LW = Larry Wall AT = Autrijus Tang LW> I think I have to clarify what I mean by that last phrase. Trailing LW> delimiters are hidden inside any token that has already been started, LW> but not at the start of a token (where token is taken to be fairly LW> restrictive).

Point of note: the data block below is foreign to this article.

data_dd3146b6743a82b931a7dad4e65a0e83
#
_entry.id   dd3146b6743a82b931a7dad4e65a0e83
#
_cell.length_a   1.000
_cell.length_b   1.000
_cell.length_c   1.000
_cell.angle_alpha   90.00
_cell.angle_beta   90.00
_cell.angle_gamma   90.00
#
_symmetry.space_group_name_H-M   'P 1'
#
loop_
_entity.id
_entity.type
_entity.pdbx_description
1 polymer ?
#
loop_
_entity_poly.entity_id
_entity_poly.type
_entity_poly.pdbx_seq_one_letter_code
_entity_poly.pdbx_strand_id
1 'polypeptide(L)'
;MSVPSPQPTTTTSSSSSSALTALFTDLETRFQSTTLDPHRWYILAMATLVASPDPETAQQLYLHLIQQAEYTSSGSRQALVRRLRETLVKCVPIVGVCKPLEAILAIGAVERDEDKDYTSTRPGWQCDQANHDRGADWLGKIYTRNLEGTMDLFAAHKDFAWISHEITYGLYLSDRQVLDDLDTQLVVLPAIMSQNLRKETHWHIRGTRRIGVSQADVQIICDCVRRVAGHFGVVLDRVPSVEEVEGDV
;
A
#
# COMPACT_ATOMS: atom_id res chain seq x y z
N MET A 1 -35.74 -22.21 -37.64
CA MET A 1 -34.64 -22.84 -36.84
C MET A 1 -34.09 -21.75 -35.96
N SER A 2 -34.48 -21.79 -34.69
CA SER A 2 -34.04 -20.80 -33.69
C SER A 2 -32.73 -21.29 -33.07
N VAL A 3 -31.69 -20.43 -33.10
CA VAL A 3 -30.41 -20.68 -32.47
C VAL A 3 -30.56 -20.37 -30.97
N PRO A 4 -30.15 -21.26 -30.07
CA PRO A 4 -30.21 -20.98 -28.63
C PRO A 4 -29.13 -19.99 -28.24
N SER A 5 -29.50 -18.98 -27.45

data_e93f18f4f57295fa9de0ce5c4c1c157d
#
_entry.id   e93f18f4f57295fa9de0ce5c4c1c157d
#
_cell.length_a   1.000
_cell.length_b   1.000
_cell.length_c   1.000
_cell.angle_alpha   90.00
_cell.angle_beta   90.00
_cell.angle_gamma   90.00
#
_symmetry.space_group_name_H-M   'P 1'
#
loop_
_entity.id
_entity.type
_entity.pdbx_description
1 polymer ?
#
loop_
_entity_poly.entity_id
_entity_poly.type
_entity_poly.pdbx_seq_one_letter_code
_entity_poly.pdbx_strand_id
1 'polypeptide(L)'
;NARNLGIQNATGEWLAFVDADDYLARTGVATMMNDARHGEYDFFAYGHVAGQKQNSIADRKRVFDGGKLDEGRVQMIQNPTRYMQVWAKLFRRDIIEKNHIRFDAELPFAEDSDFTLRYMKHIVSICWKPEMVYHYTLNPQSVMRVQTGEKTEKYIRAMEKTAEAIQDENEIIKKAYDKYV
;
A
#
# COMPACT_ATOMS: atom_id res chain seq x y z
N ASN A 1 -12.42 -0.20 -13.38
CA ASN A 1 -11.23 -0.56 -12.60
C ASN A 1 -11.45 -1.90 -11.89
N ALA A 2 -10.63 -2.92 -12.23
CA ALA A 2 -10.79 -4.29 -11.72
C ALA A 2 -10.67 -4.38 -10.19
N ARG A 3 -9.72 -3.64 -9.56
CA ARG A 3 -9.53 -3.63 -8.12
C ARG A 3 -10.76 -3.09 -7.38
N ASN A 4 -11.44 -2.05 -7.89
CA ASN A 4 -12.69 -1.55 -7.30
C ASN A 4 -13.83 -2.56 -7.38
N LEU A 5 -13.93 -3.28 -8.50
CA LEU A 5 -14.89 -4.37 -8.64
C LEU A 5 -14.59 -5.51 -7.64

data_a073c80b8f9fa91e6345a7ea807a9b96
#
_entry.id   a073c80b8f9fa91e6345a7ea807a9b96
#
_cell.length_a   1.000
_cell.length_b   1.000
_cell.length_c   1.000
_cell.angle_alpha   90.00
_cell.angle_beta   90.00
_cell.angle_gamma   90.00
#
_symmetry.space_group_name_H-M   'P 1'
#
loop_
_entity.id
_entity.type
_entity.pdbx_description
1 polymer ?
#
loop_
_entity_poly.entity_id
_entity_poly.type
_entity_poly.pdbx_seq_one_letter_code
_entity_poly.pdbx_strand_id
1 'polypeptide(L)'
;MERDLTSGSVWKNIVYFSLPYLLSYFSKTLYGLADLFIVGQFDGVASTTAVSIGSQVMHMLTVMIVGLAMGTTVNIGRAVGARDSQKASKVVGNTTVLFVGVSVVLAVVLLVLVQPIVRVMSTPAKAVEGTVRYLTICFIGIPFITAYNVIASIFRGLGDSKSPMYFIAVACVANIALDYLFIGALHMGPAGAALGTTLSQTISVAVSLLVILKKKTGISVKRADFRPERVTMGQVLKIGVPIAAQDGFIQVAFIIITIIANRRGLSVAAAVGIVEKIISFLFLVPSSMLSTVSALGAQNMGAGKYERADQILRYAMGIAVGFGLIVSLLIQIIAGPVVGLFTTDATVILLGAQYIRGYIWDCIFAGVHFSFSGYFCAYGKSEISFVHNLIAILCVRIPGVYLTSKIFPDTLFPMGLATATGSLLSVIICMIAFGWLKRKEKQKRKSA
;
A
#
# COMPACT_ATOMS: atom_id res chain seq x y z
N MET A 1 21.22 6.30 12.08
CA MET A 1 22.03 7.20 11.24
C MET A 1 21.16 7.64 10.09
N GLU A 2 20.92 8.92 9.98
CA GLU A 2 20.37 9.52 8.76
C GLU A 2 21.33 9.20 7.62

AT> Consider this: AT> AT> rx/abc$/ AT> qq/abc$/ AT> After roie's refactoring, both now breaks, whilst in Perl 5, only Actually, it wasn't due to my refactoring. It was because I tried to implement the rule above, which meant getting rid of the special case (which was present in qqInterpolatorVar) of a variable whose name _ended_ with the delimiter. AT> the latter break -- qr/abc$/ is just fine. Is it something we need AT> to special-case for rx? LW> Certainly. rx// does not do any kind of interpolation any more. It is LW> a language of its own, and $ is just a token in that language. But rx:P5// should act like qr//, shouldn't it? LW> I suspect we can check after the $ for ), ], |, #, whitespace, or the LW> terminator, which rules out direct use of $/ inside /.../. I'll add a flag for that in rx:P5. In any case, I suspect that the code to parse rx which is not :P5 will be completely different from what we have now (rx:P5 is basically a not-so-glorified qq:b(0)) LW> As for qq/abc$/, I think it's okay for that to notice that you're trying LW> to interpolate a variable that has the same name as the delimiter, and LW> blow up immediately. Makes sense, but what exactly do you mean by "blow up"? -- -Roie v2sw6+7CPhw5ln5pr4/6$ck2ma8+9u7/8LSw2l6Fi2e2+8t4TNDSb8/4Aen4+7g5Za22p7/8 [ http://www.hackerkey.com ]